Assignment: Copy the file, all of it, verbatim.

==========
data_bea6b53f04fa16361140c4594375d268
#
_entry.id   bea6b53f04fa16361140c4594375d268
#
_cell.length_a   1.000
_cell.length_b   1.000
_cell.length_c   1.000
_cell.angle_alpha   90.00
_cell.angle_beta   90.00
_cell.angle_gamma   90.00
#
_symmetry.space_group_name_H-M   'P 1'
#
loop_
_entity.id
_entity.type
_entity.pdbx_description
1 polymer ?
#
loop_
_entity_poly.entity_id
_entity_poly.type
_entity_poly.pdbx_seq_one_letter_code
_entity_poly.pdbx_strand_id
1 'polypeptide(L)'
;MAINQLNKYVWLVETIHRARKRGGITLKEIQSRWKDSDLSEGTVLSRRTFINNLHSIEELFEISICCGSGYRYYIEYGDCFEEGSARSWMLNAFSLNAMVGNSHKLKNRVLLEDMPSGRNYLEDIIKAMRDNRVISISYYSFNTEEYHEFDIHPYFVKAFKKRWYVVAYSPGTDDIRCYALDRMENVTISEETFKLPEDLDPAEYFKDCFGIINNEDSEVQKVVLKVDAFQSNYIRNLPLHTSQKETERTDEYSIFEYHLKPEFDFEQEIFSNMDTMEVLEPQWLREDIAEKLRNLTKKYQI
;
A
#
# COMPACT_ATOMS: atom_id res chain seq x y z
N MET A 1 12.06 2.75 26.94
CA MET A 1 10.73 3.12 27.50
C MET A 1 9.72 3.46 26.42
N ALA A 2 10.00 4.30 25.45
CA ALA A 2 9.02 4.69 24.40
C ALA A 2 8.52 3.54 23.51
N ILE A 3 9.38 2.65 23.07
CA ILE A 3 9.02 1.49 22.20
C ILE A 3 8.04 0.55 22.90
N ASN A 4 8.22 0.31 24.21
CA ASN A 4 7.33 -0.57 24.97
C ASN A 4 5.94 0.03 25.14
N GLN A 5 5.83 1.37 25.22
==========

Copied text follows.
data_bea6b53f04fa16361140c4594375d268
#
_entry.id   bea6b53f04fa16361140c4594375d268
#
_cell.length_a   1.000
_cell.length_b   1.000
_cell.length_c   1.000
_cell.angle_alpha   90.00
_cell.angle_beta   90.00
_cell.angle_gamma   90.00
#
_symmetry.space_group_name_H-M   'P 1'
#
loop_
_entity.id
_entity.type
_entity.pdbx_description
1 polymer ?
#
loop_
_entity_poly.entity_id
_entity_poly.type
_entity_poly.pdbx_seq_one_letter_code
_entity_poly.pdbx_strand_id
1 'polypeptide(L)'
;MAINQLNKYVWLVETIHRARKRGGITLKEIQSRWKDSDLSEGTVLSRRTFINNLHSIEELFEISICCGSGYRYYIEYGDCFEEGSARSWMLNAFSLNAMVGNSHKLKNRVLLEDMPSGRNYLEDIIKAMRDNRVISISYYSFNTEEYHEFDIHPYFVKAFKKRWYVVAYSPGTDDIRCYALDRMENVTISEETFKLPEDLDPAEYFKDCFGIINNEDSEVQKVVLKVDAFQSNYIRNLPLHTSQKETERTDEYSIFEYHLKPEFDFEQEIFSNMDTMEVLEPQWLREDIAEKLRNLTKKYQI
;
A
#
# COMPACT_ATOMS: atom_id res chain seq x y z
N MET A 1 12.06 2.75 26.94
CA MET A 1 10.73 3.12 27.50
C MET A 1 9.72 3.46 26.42
N ALA A 2 10.00 4.30 25.45
CA ALA A 2 9.02 4.69 24.40
C ALA A 2 8.52 3.54 23.51
N ILE A 3 9.38 2.65 23.07
CA ILE A 3 9.02 1.49 22.20
C ILE A 3 8.04 0.55 22.90
N ASN A 4 8.22 0.31 24.21
CA ASN A 4 7.33 -0.57 24.97
C ASN A 4 5.94 0.03 25.14
N GLN A 5 5.83 1.37 25.22